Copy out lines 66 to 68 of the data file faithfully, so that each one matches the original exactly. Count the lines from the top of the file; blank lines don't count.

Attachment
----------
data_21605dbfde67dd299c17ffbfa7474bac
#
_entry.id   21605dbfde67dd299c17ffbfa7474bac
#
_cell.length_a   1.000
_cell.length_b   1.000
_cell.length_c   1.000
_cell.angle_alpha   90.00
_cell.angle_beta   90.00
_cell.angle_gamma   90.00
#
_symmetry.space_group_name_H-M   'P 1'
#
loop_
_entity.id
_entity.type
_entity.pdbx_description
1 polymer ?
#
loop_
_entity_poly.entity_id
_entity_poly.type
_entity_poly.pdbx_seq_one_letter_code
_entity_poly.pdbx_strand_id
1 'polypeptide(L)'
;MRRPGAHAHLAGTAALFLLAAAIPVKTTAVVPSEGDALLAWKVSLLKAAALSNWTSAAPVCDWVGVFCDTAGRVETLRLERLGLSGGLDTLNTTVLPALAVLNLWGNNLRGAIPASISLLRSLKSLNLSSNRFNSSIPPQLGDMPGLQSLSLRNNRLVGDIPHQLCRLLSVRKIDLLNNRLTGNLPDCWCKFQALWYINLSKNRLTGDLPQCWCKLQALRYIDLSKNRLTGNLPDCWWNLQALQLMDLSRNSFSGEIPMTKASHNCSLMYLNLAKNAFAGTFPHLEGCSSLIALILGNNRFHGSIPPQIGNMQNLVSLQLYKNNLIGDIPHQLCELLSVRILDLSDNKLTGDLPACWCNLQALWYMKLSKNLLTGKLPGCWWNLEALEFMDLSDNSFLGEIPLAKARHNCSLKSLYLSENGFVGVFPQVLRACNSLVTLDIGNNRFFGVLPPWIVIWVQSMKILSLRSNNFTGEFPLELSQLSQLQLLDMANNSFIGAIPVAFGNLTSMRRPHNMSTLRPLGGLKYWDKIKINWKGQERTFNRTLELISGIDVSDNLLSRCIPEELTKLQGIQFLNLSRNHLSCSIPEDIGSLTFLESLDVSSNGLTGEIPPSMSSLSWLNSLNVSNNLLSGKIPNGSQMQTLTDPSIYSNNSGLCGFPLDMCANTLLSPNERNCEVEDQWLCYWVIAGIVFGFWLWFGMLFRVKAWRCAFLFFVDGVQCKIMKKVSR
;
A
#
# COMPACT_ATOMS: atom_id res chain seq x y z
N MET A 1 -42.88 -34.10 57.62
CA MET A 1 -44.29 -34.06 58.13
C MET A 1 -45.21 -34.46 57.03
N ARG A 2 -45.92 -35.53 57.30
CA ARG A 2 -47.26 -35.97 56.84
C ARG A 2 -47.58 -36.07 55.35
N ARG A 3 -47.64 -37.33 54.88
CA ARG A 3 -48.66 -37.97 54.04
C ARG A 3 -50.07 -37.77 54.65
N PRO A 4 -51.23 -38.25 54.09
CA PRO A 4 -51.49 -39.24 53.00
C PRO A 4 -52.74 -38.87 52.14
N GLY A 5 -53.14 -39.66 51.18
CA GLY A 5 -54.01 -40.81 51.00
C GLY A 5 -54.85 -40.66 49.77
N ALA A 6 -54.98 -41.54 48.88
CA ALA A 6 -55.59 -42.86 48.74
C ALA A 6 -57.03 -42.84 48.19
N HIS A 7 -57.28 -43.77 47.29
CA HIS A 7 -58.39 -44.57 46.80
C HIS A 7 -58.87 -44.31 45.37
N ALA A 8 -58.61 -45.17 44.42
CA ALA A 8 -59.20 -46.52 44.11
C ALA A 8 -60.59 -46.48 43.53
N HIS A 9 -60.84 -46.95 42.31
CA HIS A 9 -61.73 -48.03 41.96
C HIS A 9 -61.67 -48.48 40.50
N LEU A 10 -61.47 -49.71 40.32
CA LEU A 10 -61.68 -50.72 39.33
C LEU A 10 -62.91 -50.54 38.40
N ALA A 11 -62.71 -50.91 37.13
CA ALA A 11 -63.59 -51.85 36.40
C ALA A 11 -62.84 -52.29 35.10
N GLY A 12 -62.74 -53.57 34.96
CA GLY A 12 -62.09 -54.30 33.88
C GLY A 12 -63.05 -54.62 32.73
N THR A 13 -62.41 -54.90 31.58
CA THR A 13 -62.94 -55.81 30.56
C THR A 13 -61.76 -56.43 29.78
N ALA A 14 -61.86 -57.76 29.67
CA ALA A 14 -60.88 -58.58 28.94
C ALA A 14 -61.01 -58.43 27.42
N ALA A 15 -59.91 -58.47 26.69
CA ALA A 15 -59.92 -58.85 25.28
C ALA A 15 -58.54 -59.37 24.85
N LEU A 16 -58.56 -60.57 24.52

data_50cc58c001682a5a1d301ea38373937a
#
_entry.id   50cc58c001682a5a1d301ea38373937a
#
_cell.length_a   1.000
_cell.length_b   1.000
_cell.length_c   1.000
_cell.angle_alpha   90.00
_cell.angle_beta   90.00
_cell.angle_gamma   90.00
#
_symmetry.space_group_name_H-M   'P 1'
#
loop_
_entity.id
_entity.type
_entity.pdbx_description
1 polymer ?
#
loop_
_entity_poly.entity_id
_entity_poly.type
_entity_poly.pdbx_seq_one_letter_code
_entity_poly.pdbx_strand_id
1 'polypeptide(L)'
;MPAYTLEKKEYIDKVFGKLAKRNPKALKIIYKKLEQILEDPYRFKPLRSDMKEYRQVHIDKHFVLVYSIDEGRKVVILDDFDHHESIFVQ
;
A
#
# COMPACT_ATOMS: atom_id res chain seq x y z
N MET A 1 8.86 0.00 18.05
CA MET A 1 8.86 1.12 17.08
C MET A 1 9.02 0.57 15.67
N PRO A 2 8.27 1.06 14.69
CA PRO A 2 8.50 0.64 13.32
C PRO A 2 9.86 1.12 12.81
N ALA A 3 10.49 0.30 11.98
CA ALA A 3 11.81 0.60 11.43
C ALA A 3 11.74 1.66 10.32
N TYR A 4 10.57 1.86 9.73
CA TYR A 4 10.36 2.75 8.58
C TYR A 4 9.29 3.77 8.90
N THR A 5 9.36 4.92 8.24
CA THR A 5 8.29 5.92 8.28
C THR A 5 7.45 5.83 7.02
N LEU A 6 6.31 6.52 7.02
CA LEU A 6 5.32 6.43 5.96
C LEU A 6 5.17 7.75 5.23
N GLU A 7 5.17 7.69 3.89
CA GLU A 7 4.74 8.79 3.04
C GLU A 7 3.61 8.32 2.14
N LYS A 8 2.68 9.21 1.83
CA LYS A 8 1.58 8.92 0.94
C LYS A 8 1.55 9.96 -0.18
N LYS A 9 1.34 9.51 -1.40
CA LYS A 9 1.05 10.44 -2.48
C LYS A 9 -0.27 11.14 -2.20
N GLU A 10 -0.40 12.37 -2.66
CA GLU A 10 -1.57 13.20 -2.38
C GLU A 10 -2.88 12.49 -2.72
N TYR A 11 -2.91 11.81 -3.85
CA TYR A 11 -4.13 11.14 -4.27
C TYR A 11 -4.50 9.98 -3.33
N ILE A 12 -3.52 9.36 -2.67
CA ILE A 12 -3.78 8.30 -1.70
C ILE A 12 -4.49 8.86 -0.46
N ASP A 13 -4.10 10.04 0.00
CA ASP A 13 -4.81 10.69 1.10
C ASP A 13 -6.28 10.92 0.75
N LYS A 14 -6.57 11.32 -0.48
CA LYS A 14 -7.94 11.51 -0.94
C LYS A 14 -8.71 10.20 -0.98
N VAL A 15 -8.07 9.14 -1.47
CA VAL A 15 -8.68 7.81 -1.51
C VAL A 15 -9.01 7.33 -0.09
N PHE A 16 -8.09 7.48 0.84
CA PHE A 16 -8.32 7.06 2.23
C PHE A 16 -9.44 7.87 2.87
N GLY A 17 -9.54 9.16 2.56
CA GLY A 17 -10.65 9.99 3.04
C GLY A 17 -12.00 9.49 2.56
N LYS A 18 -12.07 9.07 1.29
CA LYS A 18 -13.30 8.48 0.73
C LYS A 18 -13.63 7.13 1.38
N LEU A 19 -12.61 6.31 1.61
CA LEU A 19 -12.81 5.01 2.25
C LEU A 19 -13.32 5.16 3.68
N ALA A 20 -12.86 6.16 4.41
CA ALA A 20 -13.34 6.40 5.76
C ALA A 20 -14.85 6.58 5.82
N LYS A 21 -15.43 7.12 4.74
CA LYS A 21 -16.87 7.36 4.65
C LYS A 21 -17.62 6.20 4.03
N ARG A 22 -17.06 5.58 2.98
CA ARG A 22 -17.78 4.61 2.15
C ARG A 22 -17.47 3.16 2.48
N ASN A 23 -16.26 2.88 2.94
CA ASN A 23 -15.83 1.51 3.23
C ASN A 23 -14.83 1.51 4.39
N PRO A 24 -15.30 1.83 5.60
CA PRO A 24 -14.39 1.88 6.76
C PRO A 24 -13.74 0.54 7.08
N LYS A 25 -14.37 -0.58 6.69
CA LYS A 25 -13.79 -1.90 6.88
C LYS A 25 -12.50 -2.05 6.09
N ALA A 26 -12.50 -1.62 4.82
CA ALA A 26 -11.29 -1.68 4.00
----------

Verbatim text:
C GLY A 12 -63.05 -54.62 32.73
N THR A 13 -62.41 -54.90 31.58
CA THR A 13 -62.94 -55.81 30.56